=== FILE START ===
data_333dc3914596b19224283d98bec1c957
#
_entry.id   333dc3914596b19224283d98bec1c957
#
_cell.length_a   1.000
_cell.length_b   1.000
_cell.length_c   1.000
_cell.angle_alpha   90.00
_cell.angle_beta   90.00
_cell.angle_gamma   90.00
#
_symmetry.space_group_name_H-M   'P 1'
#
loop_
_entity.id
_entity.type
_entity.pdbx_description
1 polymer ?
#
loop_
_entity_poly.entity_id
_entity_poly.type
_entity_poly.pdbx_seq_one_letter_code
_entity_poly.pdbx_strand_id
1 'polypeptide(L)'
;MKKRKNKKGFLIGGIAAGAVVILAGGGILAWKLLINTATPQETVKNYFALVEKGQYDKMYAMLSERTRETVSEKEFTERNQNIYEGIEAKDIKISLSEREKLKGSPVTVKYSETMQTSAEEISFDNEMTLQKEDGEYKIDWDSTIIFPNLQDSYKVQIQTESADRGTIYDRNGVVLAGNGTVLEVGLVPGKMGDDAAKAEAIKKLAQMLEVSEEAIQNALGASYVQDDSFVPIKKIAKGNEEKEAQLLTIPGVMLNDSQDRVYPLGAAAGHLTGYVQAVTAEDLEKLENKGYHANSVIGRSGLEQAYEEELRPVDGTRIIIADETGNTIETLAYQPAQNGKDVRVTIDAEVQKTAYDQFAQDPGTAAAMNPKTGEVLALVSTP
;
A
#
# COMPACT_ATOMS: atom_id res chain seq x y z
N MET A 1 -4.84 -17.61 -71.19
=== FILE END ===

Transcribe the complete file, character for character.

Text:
data_333dc3914596b19224283d98bec1c957
#
_entry.id   333dc3914596b19224283d98bec1c957
#
_cell.length_a   1.000
_cell.length_b   1.000
_cell.length_c   1.000
_cell.angle_alpha   90.00
_cell.angle_beta   90.00
_cell.angle_gamma   90.00
#
_symmetry.space_group_name_H-M   'P 1'
#
loop_
_entity.id
_entity.type
_entity.pdbx_description
1 polymer ?
#
loop_
_entity_poly.entity_id
_entity_poly.type
_entity_poly.pdbx_seq_one_letter_code
_entity_poly.pdbx_strand_id
1 'polypeptide(L)'
;MKKRKNKKGFLIGGIAAGAVVILAGGGILAWKLLINTATPQETVKNYFALVEKGQYDKMYAMLSERTRETVSEKEFTERNQNIYEGIEAKDIKISLSEREKLKGSPVTVKYSETMQTSAEEISFDNEMTLQKEDGEYKIDWDSTIIFPNLQDSYKVQIQTESADRGTIYDRNGVVLAGNGTVLEVGLVPGKMGDDAAKAEAIKKLAQMLEVSEEAIQNALGASYVQDDSFVPIKKIAKGNEEKEAQLLTIPGVMLNDSQDRVYPLGAAAGHLTGYVQAVTAEDLEKLENKGYHANSVIGRSGLEQAYEEELRPVDGTRIIIADETGNTIETLAYQPAQNGKDVRVTIDAEVQKTAYDQFAQDPGTAAAMNPKTGEVLALVSTP
;
A
#
# COMPACT_ATOMS: atom_id res chain seq x y z
N MET A 1 -4.84 -17.61 -71.19